Volume IV Issue X
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Talking Out of School: Conversations with Successful Leaders
The longer I worked with a certain elementary principal, the more impressed I became with her leadership style and capacity to run a successful school. As I reflected on my interactions and conversations with her, I started thinking about conversations I had with other successful leaders and the lessons they had taught me about leadership. It prompted me to ask: What makes some school leaders more successful than other school leaders?
I concluded that success meant having productive, achieving students, a qualified and satisfied faculty, a supportive community, and a strong school culture. As I reflected on leaders who were successful, I thought about the qualities they possessed. Although the styles of those leaders were different, specific beliefs and behaviors guided them in leading their schools. I determined that their stories should be told.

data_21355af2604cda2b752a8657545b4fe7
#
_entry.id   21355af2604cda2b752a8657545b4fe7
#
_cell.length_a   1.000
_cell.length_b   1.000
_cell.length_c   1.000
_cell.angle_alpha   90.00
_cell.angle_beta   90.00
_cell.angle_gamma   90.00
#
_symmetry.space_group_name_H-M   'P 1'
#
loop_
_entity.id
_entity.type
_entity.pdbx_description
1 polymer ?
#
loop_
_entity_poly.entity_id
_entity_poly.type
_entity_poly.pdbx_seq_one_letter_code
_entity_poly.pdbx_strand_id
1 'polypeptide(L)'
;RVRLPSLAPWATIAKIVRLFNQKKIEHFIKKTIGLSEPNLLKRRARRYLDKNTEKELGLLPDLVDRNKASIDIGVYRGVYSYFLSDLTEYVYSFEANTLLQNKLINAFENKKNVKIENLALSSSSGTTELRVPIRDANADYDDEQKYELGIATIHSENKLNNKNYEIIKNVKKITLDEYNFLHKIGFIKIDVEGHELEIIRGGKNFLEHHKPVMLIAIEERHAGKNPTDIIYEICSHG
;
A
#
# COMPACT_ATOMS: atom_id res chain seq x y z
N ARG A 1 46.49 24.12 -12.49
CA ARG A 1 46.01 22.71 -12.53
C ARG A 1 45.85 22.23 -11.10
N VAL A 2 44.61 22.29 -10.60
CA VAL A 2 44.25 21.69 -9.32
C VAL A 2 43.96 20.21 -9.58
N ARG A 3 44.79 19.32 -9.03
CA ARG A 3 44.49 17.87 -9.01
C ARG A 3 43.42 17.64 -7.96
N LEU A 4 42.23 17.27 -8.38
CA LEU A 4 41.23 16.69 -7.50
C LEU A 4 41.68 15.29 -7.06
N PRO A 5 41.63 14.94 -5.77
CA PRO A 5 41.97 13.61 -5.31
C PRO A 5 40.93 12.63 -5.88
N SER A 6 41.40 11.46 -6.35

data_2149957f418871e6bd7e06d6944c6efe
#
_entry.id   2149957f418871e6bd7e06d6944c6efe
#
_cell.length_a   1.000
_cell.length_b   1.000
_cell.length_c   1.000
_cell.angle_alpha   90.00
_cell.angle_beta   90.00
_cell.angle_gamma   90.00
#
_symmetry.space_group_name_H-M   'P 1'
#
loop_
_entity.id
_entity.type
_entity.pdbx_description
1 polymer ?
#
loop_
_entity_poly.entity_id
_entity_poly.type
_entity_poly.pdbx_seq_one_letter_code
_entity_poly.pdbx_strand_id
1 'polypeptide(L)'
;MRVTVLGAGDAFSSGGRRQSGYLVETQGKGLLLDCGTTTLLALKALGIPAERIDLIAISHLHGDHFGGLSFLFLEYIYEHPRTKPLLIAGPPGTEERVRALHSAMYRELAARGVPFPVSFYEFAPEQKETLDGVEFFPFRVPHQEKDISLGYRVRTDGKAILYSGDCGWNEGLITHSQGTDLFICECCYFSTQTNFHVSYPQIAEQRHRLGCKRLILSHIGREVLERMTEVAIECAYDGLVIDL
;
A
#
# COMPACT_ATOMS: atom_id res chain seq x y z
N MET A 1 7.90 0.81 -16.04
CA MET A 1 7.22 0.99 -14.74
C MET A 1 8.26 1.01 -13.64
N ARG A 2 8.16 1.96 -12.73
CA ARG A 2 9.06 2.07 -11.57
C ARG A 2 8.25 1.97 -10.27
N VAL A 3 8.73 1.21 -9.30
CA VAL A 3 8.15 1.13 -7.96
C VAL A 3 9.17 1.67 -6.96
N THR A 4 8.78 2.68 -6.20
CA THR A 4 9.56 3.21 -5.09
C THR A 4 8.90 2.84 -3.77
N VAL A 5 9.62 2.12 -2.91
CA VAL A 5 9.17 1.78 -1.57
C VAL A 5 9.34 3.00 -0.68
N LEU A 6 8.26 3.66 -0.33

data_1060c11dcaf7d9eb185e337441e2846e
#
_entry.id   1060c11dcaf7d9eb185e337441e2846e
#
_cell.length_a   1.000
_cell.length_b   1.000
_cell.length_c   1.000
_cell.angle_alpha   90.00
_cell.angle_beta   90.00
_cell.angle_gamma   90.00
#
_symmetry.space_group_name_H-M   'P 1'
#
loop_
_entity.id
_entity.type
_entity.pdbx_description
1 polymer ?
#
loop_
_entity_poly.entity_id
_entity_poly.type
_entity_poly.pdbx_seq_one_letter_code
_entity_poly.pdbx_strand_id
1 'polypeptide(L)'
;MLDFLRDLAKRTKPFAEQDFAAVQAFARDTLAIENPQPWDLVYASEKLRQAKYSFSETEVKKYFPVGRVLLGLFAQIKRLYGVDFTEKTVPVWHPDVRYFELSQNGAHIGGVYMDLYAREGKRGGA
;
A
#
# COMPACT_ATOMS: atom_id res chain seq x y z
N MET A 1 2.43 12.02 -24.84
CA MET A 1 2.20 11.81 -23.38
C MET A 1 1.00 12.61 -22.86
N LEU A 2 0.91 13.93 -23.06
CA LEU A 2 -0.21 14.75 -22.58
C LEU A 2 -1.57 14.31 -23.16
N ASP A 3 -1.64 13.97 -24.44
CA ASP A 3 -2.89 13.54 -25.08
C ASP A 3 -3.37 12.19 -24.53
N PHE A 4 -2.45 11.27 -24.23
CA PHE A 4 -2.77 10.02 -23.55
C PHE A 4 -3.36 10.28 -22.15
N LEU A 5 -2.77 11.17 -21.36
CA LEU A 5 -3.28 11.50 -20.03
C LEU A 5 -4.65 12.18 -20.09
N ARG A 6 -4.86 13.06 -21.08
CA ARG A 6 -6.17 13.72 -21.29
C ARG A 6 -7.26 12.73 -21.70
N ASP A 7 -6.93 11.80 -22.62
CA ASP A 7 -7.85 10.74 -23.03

Wisdom. Susan is a relatively new elementary principal whose wisdom is expressed in her primary philosophy of education: Make time for people; things will wait. She goes to great lengths to interact with staff members, frequently asking, “What can I do to support you?” In addition, she believes that no job is too small and often “rolls up her sleeves” to support a grade level or an individual teacher. When I see her, her enthusiasm is contagious. Recently she told me, “When you bring satisfaction to others, you’re a happier person.” There is no doubt that she goes to her job every day a happy person.
Priorities. A popular lapel pin that many educators wear is inscribed with the words: Children First. Mike who has been a principal for eleven years, is the living embodiment of that sentiment. When I visit Mike’s school, I am repeatedly amazed by the number of students he can identify by name. When children see him, they eagerly approach him wanting to show him something they’ve accomplished. What is most impressive is his sincerity as he interacts with students. As Mike explained, “Success is not about test scores or awards or media recognition or the number of trophies in the display case. It’s about the kids.” After being around Mike for any period of time, one is reminded of why we do the work we do.